Squa Tront and Spa Fon (2001)



Around 1999 or 2000, my artist friends (and extremely influential mentors) George Pratt and Scott Hampton convinced me to read more and more of the EC comics from the 1950s for examples of excellent storytelling and illustration (Tales From the Crypt, Weird Science, Frontline Combat, etc). I very quickly became hooked. So much so that I ended up buying hardcover reprints of every title EC ever published, and spending the next two or three years reading every last one.

During this time, I wanted to emulate the lettering of these comics in some of my own projects, but was disappointed to find that a similar font did not exist. The lettering in the EC comics was different from other publishers. It was slightly mechanical looking, but still had a human touch. Strangely sterile, but you couldn't do a convincing tribute to EC without that lettering.

Further research revealed that EC's letterer used a Leroy lettering set, a device popular amongst draftsmen, architects, and the like. It consisted of a stylus and a pantographic lettering form, illustrated below (I love that this illustration of the Leroy labels itself with its own lettering).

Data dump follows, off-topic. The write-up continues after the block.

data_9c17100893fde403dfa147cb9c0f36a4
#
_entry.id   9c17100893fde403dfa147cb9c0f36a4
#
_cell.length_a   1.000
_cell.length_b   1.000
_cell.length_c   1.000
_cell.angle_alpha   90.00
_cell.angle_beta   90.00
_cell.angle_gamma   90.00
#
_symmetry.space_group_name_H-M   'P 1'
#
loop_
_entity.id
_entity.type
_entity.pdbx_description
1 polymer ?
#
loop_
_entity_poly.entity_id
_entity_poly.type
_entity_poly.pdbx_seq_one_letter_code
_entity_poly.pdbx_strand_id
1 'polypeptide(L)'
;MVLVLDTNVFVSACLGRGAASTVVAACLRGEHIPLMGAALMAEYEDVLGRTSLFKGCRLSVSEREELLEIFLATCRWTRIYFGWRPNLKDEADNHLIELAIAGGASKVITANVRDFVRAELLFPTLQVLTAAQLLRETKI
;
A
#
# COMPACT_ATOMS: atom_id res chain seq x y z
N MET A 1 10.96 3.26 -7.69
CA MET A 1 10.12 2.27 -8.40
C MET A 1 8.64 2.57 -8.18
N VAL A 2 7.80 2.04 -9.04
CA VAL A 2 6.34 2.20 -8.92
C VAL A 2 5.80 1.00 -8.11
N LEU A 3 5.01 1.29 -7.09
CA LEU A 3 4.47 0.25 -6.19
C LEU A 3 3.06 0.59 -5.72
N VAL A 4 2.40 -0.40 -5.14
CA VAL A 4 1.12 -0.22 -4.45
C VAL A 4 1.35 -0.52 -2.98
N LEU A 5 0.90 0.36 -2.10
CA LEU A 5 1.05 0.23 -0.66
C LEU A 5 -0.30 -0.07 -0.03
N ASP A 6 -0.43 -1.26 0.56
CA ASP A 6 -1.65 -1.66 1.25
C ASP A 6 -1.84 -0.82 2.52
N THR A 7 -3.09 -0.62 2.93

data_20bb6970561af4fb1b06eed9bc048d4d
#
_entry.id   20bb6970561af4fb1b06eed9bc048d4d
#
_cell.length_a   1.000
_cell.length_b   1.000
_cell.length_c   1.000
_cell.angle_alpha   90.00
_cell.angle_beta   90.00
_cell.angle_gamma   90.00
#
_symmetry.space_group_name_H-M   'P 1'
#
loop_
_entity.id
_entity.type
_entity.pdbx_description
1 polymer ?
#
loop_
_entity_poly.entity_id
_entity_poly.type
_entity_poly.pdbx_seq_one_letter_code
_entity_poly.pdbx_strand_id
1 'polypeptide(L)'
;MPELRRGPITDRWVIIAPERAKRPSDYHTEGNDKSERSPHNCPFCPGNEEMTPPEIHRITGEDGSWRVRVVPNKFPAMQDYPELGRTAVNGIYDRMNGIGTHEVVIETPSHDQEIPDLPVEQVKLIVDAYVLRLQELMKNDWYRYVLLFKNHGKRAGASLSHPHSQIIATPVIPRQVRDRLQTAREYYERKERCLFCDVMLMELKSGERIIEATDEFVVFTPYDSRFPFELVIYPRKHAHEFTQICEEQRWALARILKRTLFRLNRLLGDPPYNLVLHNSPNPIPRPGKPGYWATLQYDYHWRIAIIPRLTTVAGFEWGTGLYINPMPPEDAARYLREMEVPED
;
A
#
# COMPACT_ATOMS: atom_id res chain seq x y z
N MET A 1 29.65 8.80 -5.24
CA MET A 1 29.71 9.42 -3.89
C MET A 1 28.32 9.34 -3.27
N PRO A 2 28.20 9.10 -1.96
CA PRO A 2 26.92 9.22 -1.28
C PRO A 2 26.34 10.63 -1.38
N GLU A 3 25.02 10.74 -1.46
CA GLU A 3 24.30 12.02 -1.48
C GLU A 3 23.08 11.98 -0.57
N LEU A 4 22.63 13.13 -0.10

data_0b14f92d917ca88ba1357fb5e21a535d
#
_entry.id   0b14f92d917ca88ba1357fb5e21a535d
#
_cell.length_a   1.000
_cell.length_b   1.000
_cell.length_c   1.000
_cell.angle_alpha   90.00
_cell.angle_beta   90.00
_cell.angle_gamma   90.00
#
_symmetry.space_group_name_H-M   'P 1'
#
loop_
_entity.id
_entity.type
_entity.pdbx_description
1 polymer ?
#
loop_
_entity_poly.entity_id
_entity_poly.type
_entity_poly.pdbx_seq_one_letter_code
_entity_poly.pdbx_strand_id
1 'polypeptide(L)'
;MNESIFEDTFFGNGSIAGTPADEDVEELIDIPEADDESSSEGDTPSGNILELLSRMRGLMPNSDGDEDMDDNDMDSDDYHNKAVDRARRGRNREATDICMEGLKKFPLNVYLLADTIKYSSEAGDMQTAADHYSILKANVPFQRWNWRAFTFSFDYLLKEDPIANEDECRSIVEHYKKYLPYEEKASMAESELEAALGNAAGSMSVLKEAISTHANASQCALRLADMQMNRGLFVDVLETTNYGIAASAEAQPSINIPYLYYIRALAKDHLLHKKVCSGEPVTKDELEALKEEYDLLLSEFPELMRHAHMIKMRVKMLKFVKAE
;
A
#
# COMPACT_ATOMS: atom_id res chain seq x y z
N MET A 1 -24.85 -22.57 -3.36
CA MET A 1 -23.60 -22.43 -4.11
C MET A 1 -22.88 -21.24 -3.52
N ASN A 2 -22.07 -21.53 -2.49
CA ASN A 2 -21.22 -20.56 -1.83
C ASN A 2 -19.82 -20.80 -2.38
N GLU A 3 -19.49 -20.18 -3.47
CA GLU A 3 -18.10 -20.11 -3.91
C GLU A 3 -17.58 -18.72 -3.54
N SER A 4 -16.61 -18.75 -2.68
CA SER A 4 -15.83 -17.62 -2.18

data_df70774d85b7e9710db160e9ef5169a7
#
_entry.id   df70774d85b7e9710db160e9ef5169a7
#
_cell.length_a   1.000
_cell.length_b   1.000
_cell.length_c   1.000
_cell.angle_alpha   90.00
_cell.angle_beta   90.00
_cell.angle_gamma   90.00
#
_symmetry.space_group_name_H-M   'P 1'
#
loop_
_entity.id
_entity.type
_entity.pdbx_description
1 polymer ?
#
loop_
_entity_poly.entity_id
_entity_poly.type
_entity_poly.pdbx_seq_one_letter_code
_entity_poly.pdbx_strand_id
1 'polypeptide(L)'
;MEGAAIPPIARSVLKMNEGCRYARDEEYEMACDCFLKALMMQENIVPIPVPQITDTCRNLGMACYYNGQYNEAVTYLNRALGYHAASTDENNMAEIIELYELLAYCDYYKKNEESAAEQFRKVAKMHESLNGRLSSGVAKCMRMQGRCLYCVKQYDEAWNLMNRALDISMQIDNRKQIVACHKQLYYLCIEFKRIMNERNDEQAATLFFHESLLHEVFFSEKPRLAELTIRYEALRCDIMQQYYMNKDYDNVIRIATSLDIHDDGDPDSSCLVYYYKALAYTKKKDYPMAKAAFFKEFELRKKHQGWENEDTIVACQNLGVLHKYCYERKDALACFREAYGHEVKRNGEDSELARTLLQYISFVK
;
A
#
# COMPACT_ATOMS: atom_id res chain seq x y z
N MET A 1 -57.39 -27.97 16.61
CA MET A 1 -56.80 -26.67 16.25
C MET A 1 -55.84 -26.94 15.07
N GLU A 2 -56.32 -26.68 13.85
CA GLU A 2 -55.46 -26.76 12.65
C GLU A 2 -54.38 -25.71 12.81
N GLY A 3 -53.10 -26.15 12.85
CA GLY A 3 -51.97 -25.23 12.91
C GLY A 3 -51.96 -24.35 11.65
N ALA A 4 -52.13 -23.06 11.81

I taught myself to use font creation software, and ended up with two rough but functional fonts: Squa Tront to cover most bases, and Spa Fon for bold italic emphasis (like a screaming housewife). 

Some special characters were included in both fonts:

Both fonts are all caps, but Shift-i gives you a capital I with serifs for use with the personal pronoun.
Option-6 will give you the EC comics logo
Option-4 is the cent symbol (¢)
Shift-Option-8 is the degree symbol (°)
Option-8 is the bullet (•)
Option-s is the publishing symbol (particularly valuable to those of us who design record covers)
Option-r is the registered symbol (®)
Option-g is the copyright symbol (©)
Option-2 is the trademark symbol (™)
Option-/ gives you the traditional division symbol (÷)

These are all Mac shortcuts. I'm afraid I don't know their Windows equivalents.

I've always offered the fonts for free in exchange for a copy of any published appearances they may make. In the ten years since their creation, the fonts have been used in works by Michael T. Gilbert, Coop, Ron Liberti, Johnny Sampson, and many other artists. They even made an appearance in the Grammy-nominated packaging for the Weird Tales of the Ramones box set (itself a tribute to EC comics) in 2005.

So, without further ado, please download and enjoy: